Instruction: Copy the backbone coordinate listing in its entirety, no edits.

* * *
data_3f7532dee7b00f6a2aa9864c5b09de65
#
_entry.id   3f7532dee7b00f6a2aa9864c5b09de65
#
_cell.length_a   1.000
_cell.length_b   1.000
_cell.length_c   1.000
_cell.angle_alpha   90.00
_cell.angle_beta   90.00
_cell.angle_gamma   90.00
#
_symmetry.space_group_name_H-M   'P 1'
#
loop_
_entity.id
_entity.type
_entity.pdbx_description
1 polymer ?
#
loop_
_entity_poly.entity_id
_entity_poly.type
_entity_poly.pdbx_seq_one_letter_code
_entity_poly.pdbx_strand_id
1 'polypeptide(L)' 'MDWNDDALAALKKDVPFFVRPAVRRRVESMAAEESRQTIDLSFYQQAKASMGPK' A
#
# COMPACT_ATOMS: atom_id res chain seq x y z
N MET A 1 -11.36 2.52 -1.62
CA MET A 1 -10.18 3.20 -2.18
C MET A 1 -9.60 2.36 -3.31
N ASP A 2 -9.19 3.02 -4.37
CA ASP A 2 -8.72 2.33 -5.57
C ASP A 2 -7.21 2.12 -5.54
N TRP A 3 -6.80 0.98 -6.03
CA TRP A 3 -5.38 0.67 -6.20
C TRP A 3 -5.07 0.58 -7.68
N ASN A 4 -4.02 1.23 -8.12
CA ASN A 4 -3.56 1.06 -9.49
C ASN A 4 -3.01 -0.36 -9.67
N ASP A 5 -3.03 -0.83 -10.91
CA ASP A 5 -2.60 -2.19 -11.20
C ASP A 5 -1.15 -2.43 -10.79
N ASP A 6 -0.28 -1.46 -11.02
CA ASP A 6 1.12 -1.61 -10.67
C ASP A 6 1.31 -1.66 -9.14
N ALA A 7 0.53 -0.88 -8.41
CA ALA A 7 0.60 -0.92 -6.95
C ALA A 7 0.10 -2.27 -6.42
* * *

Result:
data_3f7532dee7b00f6a2aa9864c5b09de65
#
_entry.id   3f7532dee7b00f6a2aa9864c5b09de65
#
_cell.length_a   1.000
_cell.length_b   1.000
_cell.length_c   1.000
_cell.angle_alpha   90.00
_cell.angle_beta   90.00
_cell.angle_gamma   90.00
#
_symmetry.space_group_name_H-M   'P 1'
#
loop_
_entity.id
_entity.type
_entity.pdbx_description
1 polymer ?
#
loop_
_entity_poly.entity_id
_entity_poly.type
_entity_poly.pdbx_seq_one_letter_code
_entity_poly.pdbx_strand_id
1 'polypeptide(L)' 'MDWNDDALAALKKDVPFFVRPAVRRRVESMAAEESRQTIDLSFYQQAKASMGPK' A
#
# COMPACT_ATOMS: atom_id res chain seq x y z
N MET A 1 -11.36 2.52 -1.62
CA MET A 1 -10.18 3.20 -2.18
C MET A 1 -9.60 2.36 -3.31
N ASP A 2 -9.19 3.02 -4.37
CA ASP A 2 -8.72 2.33 -5.57
C ASP A 2 -7.21 2.12 -5.54
N TRP A 3 -6.80 0.98 -6.03
CA TRP A 3 -5.38 0.67 -6.20
C TRP A 3 -5.07 0.58 -7.68
N ASN A 4 -4.02 1.23 -8.12
CA ASN A 4 -3.56 1.06 -9.49
C ASN A 4 -3.01 -0.36 -9.67
N ASP A 5 -3.03 -0.83 -10.91
CA ASP A 5 -2.60 -2.19 -11.20
C ASP A 5 -1.15 -2.43 -10.79
N ASP A 6 -0.28 -1.46 -11.02
CA ASP A 6 1.12 -1.61 -10.67
C ASP A 6 1.31 -1.66 -9.14
N ALA A 7 0.53 -0.88 -8.41
CA ALA A 7 0.60 -0.92 -6.95
C ALA A 7 0.10 -2.27 -6.42